Every Christmas, Hannah goes away to a cabin in the woods to spend the holidays alone - and with the other people staying at the cabin.  She doesn't have family of her own, and the people here know her.  And reading about this place made me wish I could find somewhere like that to spend the holidays.  Sounds wonderful.

This year, as she's checking in, she notices the man in the dark coat also checking in.  She confronts him about having seen him before, and he's vague in his answer.  As the only two single people there, they keep finding themselves together.  Zeit's initial plan was to spend some time with her, work her out of his system before her life ended with the beginning of the New Year.  He hoped that maybe if he got to know her, she wouldn't seem so special anymore.  But getting to know Hannah has the exact opposite effect.

If you've ever read any of my reviews, you might have noticed that with regard to romances, I'm a big fan of seeing how the characters fall for each other.  This story handles that quite well.  It was so easy to see the two going from being almost complete strangers to gradually learning more about each other and wanting to spend more and more time together.  I liked these two characters so very much.

Also, what might have hit home the most for me was Hannah realizing it's time to start taking part in life, time to stop watching everyone else live.  After she learns of Zeit's true identity, and becomes aware of how limited time can be, she starts to regret all the chances she didn't take.  She feels as if the rest of the world moved one, while she stood on the side.  Now she wants to start living, but it might be too late.

I don't want to give away what happens, I'll only say that I enjoyed this a lot.  An interesting and different twist on a holiday theme - I don't think I've ever read a book about Father Time or his sons before - great, relatable characters, appropriate snowy setting and a very nice romance.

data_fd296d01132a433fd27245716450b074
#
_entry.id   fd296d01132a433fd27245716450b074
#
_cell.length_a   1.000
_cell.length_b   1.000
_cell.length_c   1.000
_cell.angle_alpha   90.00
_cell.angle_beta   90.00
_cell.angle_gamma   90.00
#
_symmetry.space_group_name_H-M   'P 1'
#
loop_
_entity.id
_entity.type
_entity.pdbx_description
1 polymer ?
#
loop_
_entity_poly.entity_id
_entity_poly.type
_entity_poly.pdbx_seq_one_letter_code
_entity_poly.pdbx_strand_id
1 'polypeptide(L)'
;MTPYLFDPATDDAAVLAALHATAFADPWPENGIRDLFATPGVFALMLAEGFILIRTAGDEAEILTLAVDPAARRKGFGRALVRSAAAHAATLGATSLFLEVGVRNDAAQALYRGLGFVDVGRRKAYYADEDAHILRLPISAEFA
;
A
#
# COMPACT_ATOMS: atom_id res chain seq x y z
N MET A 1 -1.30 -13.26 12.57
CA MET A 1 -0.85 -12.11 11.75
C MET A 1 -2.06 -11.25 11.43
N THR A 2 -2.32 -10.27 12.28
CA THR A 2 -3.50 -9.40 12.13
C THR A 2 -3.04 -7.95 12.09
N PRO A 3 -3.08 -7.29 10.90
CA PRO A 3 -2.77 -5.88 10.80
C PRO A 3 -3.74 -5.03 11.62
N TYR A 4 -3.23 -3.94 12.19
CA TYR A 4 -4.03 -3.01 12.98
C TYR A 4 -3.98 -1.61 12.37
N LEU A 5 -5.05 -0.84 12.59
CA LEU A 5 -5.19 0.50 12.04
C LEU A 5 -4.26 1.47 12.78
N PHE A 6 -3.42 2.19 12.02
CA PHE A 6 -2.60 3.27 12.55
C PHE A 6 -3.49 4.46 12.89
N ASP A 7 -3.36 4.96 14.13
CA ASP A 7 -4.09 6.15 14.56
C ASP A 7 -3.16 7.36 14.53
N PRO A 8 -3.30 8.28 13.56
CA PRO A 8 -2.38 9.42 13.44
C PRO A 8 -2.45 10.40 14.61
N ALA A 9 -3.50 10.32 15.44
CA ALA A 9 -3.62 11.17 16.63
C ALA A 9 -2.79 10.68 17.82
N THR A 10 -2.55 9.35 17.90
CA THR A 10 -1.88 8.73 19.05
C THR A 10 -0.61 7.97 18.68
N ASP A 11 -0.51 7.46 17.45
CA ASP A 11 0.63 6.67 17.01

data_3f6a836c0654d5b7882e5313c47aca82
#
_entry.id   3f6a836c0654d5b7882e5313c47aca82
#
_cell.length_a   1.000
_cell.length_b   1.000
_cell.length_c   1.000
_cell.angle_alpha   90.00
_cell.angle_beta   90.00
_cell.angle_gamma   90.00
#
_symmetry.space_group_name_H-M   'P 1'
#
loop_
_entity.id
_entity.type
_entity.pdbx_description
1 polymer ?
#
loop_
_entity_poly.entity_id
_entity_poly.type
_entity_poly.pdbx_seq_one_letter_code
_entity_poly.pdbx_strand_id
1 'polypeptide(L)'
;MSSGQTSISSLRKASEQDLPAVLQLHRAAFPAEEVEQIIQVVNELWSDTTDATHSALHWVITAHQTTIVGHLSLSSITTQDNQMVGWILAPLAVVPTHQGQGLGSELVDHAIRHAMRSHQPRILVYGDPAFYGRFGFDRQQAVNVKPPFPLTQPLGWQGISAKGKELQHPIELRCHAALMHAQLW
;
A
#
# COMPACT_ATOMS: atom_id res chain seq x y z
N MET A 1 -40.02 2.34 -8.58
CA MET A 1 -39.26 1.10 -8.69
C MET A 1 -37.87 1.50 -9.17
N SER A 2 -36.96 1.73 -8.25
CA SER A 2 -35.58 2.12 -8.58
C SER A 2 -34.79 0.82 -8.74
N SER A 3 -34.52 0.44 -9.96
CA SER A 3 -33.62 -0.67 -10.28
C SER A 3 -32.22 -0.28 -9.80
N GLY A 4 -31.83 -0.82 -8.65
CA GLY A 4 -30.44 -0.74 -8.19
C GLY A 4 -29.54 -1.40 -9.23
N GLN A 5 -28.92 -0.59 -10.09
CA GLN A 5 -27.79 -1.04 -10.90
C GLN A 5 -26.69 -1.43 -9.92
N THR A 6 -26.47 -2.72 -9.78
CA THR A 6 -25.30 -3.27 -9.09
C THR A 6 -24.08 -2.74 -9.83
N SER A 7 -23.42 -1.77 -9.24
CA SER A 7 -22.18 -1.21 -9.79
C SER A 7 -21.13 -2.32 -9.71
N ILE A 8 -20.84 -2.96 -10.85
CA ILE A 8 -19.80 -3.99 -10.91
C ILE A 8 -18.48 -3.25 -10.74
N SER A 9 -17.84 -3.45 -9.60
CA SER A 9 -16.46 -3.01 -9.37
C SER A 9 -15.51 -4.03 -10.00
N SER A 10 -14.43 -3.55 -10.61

I very much recommend this book, especially during that week between Christmas and New Year's Eve, when you want to get away from the family for a bit.

Saturday, December 21, 2013

Review: Mistletoe and Magic by Katie Rose

I didn't enjoy this story all that much.  Maybe it's because it's book 2.5 in a series, and I've not read the other books.  But I never felt very close to the characters or cared much about what happened to them.

What bothered me the most though was that I found the hero, Jared, to be creepy.  Penelope tells him from the beginning that she isn't interested.  (As readers, we know she's only saying this because she's foreseen his death and doesn't want to get involved with a guy who is going to die.  I guess. Or maybe she thought if she didn't get involved with him then it would mess up what she'd foreseen and then he also wouldn't die.  Not entirely sure, but I know she did like him, but because of the vision, she wanted nothing to do with him.)  Jared has just met her, he doesn't have any way of knowing that she's pretending not to have feelings for him.  But he won't go away.  He's showing up at her house, he's buying her lots of expensive items. (I also don't like men who think they can buy affection with expensive gifts.)  He starts asking her family about her schedule so he can show up anywhere she might be.  I didn't find this romantic, I found it disturbing.  She tells him over and over again to leave her alone.  Really bothered me.  If she wanted him, she had plenty of chances to let him know.

I understand that things like that may not bother other people, but it bothered me a lot and no matter what happened later in the story, I couldn't get past seeing Jared as a creepy stalker.

Also, I never saw them "fall in love".  Yes, they both admired each other from afar, but they hardly spent any time together.  Then all of a sudden, they're in love and having sex on the sofa in the middle of the day.  Okay, whatever.  Needless to say, didn't find the love scene all that sexy.  It was so awkward.

Based on the description and title, I thought there were be more magic in this.  But other than her visions - which mostly seem to be about people getting married - there wasn't much magic.  I read this book because I thought the cover was pretty.  There, I admit it.  And I still think the cover is pretty, the story though, didn't do much for me. 

I received a review copy of this via NetGalley.

Sunday, December 15, 2013

Review: Parisian Christmas Bake-Off by Jenny Oliver

I loved this book!  I didn't want it to end.  Also, this book played a big role in convincing me I want to go to Paris for Christmas next year. 

Rachel's a school teacher in a small English village.  She doesn't enjoy Christmas though, brings back too many sad memories.  As a surprise, her friends and students arrange for her to participate in a bake-off contest in Paris the week before Christmas.  The winner of the contest will then win an apprenticeship with an infamous chef.  (We're told he was the guy everyone talked about for a while, everyone in Paris had his books, and then something happened and his fame slipped away.)